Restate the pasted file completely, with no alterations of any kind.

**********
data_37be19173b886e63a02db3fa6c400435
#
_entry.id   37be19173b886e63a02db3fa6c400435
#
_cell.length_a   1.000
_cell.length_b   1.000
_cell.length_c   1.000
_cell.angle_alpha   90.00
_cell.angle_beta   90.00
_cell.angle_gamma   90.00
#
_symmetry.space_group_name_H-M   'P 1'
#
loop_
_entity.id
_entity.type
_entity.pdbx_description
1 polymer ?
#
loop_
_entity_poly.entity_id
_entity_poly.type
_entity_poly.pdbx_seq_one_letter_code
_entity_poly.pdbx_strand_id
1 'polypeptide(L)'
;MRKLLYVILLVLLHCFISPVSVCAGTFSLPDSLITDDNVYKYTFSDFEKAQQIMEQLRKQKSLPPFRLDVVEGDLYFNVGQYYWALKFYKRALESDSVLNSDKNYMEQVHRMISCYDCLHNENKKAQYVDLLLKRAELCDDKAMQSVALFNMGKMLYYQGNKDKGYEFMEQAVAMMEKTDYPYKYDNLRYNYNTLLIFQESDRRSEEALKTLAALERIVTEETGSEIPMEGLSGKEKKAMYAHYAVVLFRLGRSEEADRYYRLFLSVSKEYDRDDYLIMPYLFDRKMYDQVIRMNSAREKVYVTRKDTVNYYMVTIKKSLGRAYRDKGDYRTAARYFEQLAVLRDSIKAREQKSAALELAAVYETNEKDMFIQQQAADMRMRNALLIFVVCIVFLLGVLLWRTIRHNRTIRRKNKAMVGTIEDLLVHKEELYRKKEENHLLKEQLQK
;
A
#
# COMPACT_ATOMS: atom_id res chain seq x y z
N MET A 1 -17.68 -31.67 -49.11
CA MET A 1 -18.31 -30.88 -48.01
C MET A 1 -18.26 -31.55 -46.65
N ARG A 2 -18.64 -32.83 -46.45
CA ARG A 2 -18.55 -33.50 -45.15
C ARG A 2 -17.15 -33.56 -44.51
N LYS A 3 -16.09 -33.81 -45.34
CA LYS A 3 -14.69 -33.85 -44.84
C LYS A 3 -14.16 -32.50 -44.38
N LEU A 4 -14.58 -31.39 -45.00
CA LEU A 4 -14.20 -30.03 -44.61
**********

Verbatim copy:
data_37be19173b886e63a02db3fa6c400435
#
_entry.id   37be19173b886e63a02db3fa6c400435
#
_cell.length_a   1.000
_cell.length_b   1.000
_cell.length_c   1.000
_cell.angle_alpha   90.00
_cell.angle_beta   90.00
_cell.angle_gamma   90.00
#
_symmetry.space_group_name_H-M   'P 1'
#
loop_
_entity.id
_entity.type
_entity.pdbx_description
1 polymer ?
#
loop_
_entity_poly.entity_id
_entity_poly.type
_entity_poly.pdbx_seq_one_letter_code
_entity_poly.pdbx_strand_id
1 'polypeptide(L)'
;MRKLLYVILLVLLHCFISPVSVCAGTFSLPDSLITDDNVYKYTFSDFEKAQQIMEQLRKQKSLPPFRLDVVEGDLYFNVGQYYWALKFYKRALESDSVLNSDKNYMEQVHRMISCYDCLHNENKKAQYVDLLLKRAELCDDKAMQSVALFNMGKMLYYQGNKDKGYEFMEQAVAMMEKTDYPYKYDNLRYNYNTLLIFQESDRRSEEALKTLAALERIVTEETGSEIPMEGLSGKEKKAMYAHYAVVLFRLGRSEEADRYYRLFLSVSKEYDRDDYLIMPYLFDRKMYDQVIRMNSAREKVYVTRKDTVNYYMVTIKKSLGRAYRDKGDYRTAARYFEQLAVLRDSIKAREQKSAALELAAVYETNEKDMFIQQQAADMRMRNALLIFVVCIVFLLGVLLWRTIRHNRTIRRKNKAMVGTIEDLLVHKEELYRKKEENHLLKEQLQK
;
A
#
# COMPACT_ATOMS: atom_id res chain seq x y z
N MET A 1 -17.68 -31.67 -49.11
CA MET A 1 -18.31 -30.88 -48.01
C MET A 1 -18.26 -31.55 -46.65
N ARG A 2 -18.64 -32.83 -46.45
CA ARG A 2 -18.55 -33.50 -45.15
C ARG A 2 -17.15 -33.56 -44.51
N LYS A 3 -16.09 -33.81 -45.34
CA LYS A 3 -14.69 -33.85 -44.84
C LYS A 3 -14.16 -32.50 -44.38
N LEU A 4 -14.58 -31.39 -45.00
CA LEU A 4 -14.20 -30.03 -44.61